In 2011, Bowker (the agency responsible for assigning ISBN codes to all the books in the US) reported that approximately 43% of the books printed for the year were listed as being self-published. They also noted a rise in the listing of ebooks that are self-published, but because not all outlets require an ISBN (and Bowker only counts the ISBNs) the number was likely much higher than they recorded. It’s estimated that in 2008, ebooks accounted for 1% of all published books, but by 2014 that ratio rose to nearly 35%.
Why the sudden increase in self-publishing? In past years an author would write their masterpiece, then search out an agent; or cold contact a publishing house, praying to get someone to notice their work and want to buy it from them. A very small percentage of authors ever made it past the submission stage. Rejection letters would pile up over the years while waiting on a publisher to take notice.
Then along came companies that offered print on demand (PoD) publishing. For no cost to the author, they would accept manuscripts and print them as their customers ordered them. They accepted anything that fit within their standards of “good taste”. If it didn’t sell, it was no problem to them. Sure the books cost a little bit extra so these companies could skim off the top, but you could publish it yourself at no cost to you.
Then, to make things even easier, along came the e-reader, and digital libraries hungry for content to offer their customers. Amazon and the iBookstore, and even Barnes and Noble, all opened their digital warehouse to independent publishers. Ebooks were even cheaper to produce on demand, and with a typical 30% cut taken off the top, they were even more profitable for authors as well.
Now anyone can be an author with very little cost to themselves.
What does this mean for publishing?
Setting aside the extensive debate about whether ebooks are going to make printed books obsolete, and the belief that self-publishing is driving up the price of books coming out of traditional publishing houses, there are two huge consequences. One of them is primarily positive, and one is very potentially negative.
First, the bright side. Because self-publishing is now viable, there are thousands of new authors who can get their voices heard. There are thousands of stories that can be told. Genres have expanded and are bursting at the seams. There is something out there for everyone’s taste, no matter how obscure. No longer is the reader subject to popular marketing and what the publishing house thinks they want. Opportunity is spread out wide before every writer, waiting for them to grab hold of their dreams.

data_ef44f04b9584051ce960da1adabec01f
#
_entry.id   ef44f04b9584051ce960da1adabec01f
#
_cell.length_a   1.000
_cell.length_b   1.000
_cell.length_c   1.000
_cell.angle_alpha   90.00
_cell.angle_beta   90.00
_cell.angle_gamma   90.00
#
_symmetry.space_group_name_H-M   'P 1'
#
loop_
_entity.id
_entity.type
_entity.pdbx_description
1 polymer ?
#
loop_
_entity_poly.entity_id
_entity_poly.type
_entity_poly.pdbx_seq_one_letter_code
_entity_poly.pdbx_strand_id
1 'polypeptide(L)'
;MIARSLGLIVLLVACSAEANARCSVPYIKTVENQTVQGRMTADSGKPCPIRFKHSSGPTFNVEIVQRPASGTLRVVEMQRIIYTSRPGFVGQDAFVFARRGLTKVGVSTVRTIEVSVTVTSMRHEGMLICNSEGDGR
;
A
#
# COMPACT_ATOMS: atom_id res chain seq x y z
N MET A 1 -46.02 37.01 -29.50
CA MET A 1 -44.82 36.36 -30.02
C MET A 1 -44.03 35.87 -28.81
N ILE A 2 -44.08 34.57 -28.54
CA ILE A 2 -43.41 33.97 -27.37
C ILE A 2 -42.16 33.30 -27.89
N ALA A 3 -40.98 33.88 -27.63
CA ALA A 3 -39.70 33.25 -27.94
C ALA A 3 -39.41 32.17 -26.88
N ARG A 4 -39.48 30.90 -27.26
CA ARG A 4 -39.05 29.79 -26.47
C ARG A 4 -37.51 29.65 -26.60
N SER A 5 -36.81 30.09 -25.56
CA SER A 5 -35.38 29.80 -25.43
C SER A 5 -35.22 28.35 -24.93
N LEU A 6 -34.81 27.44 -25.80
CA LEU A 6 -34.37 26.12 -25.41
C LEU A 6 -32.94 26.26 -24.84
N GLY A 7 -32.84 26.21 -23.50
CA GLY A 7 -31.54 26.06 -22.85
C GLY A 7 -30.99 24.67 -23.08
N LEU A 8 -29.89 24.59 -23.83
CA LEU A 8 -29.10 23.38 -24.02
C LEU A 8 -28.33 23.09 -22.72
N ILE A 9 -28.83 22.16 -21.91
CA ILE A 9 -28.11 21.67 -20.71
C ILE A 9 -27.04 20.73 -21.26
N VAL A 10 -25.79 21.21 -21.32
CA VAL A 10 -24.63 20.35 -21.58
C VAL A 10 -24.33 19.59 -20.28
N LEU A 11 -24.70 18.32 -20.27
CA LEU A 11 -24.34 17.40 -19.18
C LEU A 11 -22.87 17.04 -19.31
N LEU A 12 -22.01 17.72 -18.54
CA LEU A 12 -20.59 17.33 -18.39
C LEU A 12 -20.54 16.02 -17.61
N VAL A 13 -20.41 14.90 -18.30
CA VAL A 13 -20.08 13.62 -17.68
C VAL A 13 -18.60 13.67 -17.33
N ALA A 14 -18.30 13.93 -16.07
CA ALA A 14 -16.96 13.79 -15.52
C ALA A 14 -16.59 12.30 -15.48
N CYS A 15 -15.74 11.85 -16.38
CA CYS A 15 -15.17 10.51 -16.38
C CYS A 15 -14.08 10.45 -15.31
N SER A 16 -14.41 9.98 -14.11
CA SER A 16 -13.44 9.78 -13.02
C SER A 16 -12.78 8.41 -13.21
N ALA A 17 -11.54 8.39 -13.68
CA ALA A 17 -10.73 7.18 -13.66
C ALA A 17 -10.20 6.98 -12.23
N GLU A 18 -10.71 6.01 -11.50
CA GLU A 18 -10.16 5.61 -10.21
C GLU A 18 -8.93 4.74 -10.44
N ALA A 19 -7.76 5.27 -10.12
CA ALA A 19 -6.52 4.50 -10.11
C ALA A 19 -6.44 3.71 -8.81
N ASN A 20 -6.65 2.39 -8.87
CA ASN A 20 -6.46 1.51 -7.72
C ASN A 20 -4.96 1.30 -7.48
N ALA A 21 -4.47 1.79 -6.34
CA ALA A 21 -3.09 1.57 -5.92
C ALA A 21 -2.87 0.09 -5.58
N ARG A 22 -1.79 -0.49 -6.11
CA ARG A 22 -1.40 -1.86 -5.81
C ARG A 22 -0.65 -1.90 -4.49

But with every bright side, there’s a shadow. It used to be that for every successful author there were a thousand that were rejected. Some of these may have been brilliant works, but many were just not good enough. With self-publishing, anyone can be an author. There is no quality assurance process for ebook creation. There is no editor sitting behind a desk dropping manuscripts in the trash. It’s up to the reader to sort out what is quality and what is crap. It’s given rise to the review system, bringing an entirely new barrier into publishing that doesn’t happen during printing… but during marketing.
So what does this mean for you, as a potential author or independent publisher?
It means that instead of worrying about getting your book created, you have to worry about selling it. You can print (or digitize) anything, but your success depends on being able to get people to read and like it.
Self-publishing is putting responsibility for an author’s success directly in the hands of the author. There are opportunities popping up like never before, and they are more slippery than ever before. Make sure, when you make the choice to self-publish, that you go in with your eyes open.
For more info on self-publishing and what it entails, you can visit www.selfpublishedauthor.com, a site created by Bowker to help the independent author. There is great information there and a list of other useful links so you can do your own research into the world of publishing.